« Last Edit: August 09, 2012, 05:33:49 PM by Mikewww » Logged

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« Reply #57 on: August 27, 2012, 08:53:08 AM »

Hello everybody, for those who remember me it's F.E.C. from dna-forums. I see that many who were once contributing to that forum have now migrated here. Glad to see they're fine, especially my old friends Richard and Gioiello.

In the last one/two years I have been kept away from genetic genealogy mainly due to work/personal life, but also because I thought that I had reached the end of the line with being a R-U106* guy.

What brought me back here, probably for a short time, is that a few days ago I have received an e-mail from Richard Rocca of the Italy DNA Project at FTDNA who kindly offered me to test for this new Z156 SNP. I don't know if he saw some telling marker in my haplotype or the fact that I'm an Italian R-U106* was enough to make a good candidate out of me.

I had absolutely no idea of what is the significance of Z156, so I have been collecting some info about it and I now seem to gather that it's potentially an Irish clade, in that case odds are I will come up negative to it.

Anyway I'll keep you guys updated, ciao for now.
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Maliclavelli
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« Reply #58 on: August 27, 2012, 09:33:23 AM »

Hello everybody, for those who remember me it's F.E.C. from dna-forums. I see that many who were once contributing to that forum have now migrated here. Glad to see they're fine, especially my old friends Richard and Gioiello.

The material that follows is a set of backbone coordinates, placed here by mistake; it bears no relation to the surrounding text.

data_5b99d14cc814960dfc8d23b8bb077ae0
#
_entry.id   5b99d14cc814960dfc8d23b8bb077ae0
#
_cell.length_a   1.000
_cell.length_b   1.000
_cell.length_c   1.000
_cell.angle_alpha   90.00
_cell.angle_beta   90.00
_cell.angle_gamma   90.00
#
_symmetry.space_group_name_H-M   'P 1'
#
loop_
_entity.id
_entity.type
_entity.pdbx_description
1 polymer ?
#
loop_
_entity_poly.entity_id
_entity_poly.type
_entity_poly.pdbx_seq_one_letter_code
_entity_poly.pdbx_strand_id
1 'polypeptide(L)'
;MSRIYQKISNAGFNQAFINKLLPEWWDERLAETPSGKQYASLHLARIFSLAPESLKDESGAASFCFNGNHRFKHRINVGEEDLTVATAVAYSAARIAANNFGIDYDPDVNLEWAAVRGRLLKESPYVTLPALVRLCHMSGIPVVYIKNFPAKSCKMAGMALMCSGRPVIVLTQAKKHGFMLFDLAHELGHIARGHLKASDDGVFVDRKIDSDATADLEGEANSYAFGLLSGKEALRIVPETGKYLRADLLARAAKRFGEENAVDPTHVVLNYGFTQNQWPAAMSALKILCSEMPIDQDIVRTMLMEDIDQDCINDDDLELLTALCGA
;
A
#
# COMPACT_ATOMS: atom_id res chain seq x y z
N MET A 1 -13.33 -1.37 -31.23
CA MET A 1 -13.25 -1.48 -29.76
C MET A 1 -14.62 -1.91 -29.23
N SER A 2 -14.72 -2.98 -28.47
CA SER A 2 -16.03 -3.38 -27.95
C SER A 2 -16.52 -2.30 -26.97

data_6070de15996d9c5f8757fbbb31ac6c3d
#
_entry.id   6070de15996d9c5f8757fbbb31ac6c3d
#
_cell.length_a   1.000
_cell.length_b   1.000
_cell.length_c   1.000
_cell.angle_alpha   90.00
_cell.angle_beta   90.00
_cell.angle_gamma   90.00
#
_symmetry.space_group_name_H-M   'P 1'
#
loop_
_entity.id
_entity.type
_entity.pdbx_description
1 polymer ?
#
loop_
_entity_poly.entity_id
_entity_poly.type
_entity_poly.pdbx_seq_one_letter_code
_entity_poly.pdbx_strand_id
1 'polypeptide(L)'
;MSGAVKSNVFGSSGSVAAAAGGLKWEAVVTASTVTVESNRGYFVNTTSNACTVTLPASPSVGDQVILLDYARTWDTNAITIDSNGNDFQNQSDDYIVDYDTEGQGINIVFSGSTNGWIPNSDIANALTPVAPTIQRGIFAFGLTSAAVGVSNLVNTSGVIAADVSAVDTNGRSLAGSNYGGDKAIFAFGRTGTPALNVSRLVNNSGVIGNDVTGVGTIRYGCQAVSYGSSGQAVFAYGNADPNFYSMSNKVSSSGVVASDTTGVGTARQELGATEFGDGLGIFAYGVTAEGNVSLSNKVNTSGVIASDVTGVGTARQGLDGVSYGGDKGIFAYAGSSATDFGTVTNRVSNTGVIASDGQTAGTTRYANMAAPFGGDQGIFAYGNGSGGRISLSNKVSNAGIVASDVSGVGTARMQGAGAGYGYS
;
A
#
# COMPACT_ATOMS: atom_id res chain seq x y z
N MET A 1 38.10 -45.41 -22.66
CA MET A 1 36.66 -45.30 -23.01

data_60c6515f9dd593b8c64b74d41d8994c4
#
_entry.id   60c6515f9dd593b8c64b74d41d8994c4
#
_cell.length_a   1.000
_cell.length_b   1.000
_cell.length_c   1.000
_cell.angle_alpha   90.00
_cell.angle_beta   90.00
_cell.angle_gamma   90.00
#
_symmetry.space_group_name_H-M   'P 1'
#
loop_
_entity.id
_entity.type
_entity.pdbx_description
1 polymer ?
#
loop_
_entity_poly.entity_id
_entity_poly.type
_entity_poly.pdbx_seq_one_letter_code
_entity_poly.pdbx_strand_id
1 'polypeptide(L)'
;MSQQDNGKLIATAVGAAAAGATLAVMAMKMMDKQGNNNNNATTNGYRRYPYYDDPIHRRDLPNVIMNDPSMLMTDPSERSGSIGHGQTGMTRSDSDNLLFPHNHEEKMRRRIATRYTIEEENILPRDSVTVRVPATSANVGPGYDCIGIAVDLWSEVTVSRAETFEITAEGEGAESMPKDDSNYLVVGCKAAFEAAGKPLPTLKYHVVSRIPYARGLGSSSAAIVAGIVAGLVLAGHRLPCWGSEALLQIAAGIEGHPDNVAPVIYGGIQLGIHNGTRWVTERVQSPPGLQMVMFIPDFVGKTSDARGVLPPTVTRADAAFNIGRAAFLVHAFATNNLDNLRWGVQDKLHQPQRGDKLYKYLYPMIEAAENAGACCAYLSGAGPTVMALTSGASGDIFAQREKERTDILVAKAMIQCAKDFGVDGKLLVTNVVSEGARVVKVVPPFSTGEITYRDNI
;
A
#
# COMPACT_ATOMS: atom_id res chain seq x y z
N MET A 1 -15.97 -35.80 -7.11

F., glad to hear you again. Also Costa asks me frequently if I have news about you. We knew of your work. To recover the lost time, I think you should read the paper that Richard Rocca and colleagues has just written and look at the map of the SNPs lastly discovered about U106.
Unfortunately in the 1 thousand Genomes Project the 51 Tuscans (the only Italians tested), who always get the most ancient haplotype of every haplogroup, as to U106 are very recent: see the paper p. 5 (NA20524 and NA20586). Z156 would be one of the most ancient SNPs of this subclade after Z381. You know (from many years) that I haven’t ever excluded that also U106 could be ancient Italian and not necessarily a recent introgression of Middle Ages German people, but seen these Tuscans I have some doubts. The problem is that Italians have mostly DYS390=24 and not the modal 23 of U106, and this makes us hope that also U106 could be ancient in Italy. Probably Richard Rocca has seen by your haplotype that it merits you test for this SNP, and for $29  I’d do.
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« Reply #59 on: August 27, 2012, 09:21:11 PM »

Hello everybody, for those who remember me it's F.E.C. from dna-forums. I see that many who were once contributing to that forum have now migrated here. Glad to see they're fine, especially my old friends Richard and Gioiello.